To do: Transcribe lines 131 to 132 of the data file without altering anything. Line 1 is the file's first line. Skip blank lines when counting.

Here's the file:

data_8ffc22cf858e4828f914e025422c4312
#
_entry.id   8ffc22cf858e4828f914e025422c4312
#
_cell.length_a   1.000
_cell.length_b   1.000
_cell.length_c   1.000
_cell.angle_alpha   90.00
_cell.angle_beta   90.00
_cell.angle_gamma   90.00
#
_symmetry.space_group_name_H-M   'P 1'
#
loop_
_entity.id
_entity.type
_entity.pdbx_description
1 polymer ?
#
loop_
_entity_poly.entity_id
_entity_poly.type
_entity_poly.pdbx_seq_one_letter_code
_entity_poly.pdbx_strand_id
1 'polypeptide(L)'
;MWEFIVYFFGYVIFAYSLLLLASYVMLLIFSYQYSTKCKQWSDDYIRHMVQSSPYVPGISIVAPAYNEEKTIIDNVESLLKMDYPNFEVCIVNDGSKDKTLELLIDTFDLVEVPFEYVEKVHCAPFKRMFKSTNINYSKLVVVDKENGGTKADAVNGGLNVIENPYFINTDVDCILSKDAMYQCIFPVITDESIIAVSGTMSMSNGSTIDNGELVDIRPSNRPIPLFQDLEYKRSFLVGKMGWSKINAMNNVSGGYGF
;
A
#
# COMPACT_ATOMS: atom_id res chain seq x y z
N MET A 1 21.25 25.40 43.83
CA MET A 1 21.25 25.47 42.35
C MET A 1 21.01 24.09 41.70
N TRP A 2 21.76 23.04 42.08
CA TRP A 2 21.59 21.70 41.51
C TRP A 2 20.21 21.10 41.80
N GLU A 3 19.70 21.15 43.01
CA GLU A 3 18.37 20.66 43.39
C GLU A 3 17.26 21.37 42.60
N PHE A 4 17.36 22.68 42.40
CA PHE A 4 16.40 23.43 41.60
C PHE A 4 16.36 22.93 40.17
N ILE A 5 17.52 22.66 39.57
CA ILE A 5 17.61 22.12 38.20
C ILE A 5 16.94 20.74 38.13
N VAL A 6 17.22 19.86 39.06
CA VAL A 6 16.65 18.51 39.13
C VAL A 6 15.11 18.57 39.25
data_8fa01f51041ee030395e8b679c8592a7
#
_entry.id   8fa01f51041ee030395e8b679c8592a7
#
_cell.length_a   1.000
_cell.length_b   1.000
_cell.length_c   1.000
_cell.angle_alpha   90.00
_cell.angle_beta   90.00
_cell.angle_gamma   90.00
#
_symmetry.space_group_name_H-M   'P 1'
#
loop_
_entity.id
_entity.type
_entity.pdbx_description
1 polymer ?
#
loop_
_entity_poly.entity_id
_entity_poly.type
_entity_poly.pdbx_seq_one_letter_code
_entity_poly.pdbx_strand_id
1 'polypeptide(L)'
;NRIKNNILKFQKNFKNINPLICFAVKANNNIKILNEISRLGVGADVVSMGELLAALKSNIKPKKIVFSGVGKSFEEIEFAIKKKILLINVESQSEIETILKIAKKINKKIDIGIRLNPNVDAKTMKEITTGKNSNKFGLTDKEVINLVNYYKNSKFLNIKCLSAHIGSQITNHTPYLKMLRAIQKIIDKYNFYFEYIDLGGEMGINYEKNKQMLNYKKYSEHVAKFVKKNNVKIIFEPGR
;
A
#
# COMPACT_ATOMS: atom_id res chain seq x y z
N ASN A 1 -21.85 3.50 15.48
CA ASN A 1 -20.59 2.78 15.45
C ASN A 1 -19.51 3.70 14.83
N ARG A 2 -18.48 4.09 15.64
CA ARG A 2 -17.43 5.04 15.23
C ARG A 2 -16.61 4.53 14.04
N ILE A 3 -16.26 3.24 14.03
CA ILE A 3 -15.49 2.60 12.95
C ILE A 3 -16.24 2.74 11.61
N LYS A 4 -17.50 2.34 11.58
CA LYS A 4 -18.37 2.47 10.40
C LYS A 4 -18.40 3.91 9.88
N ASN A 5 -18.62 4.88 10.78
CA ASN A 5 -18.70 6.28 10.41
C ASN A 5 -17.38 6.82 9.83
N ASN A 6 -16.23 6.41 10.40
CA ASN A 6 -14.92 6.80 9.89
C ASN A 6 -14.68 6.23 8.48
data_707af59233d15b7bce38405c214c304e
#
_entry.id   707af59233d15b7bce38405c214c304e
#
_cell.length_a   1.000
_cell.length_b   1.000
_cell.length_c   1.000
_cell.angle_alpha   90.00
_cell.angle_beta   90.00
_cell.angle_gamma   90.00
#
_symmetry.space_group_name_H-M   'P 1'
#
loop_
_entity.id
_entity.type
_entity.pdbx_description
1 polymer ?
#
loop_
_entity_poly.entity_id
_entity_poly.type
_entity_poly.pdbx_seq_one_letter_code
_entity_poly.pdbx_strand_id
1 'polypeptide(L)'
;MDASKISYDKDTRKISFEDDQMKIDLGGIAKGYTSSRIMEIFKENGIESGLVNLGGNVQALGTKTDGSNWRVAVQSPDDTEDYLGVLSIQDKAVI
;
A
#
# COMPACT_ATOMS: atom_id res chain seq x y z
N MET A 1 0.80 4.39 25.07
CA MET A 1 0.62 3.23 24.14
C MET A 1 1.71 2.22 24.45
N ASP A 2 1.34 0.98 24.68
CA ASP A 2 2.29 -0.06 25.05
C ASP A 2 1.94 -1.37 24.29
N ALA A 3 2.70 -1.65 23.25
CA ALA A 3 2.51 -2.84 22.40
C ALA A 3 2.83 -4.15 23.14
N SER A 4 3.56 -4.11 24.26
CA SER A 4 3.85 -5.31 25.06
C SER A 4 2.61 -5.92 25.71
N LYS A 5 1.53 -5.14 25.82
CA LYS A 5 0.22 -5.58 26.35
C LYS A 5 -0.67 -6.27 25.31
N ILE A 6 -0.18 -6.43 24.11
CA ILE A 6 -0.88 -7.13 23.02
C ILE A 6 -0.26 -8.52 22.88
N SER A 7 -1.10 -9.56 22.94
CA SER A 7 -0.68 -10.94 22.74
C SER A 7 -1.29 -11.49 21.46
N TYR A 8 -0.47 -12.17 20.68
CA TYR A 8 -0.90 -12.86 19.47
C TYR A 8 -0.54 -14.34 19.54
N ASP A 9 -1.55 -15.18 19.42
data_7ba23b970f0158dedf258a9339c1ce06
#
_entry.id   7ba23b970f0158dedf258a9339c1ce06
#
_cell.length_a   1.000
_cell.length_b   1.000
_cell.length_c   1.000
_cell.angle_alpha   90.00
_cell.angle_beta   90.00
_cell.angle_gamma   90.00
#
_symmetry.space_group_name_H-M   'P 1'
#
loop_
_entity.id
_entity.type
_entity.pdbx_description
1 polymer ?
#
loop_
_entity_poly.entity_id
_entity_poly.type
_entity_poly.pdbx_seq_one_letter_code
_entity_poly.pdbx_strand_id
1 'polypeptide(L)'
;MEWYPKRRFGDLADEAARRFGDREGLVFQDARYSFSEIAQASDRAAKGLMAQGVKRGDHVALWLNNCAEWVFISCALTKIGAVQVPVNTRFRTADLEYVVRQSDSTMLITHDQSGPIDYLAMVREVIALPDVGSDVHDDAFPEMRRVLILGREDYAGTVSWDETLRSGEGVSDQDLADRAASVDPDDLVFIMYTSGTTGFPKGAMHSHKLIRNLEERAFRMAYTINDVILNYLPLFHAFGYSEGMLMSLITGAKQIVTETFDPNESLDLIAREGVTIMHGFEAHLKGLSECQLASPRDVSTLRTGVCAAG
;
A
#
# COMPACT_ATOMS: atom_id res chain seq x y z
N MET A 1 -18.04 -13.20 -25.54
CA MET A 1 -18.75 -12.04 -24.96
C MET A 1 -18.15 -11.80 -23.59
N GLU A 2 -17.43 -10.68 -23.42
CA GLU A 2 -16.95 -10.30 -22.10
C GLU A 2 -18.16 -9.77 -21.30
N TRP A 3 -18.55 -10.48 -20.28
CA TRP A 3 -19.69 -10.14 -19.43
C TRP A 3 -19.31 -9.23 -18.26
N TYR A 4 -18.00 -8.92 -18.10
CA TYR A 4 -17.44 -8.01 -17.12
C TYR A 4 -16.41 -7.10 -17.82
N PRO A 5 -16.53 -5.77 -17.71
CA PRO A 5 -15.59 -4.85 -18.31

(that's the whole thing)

CA ASP A 2 2.29 -0.06 25.05
C ASP A 2 1.94 -1.37 24.29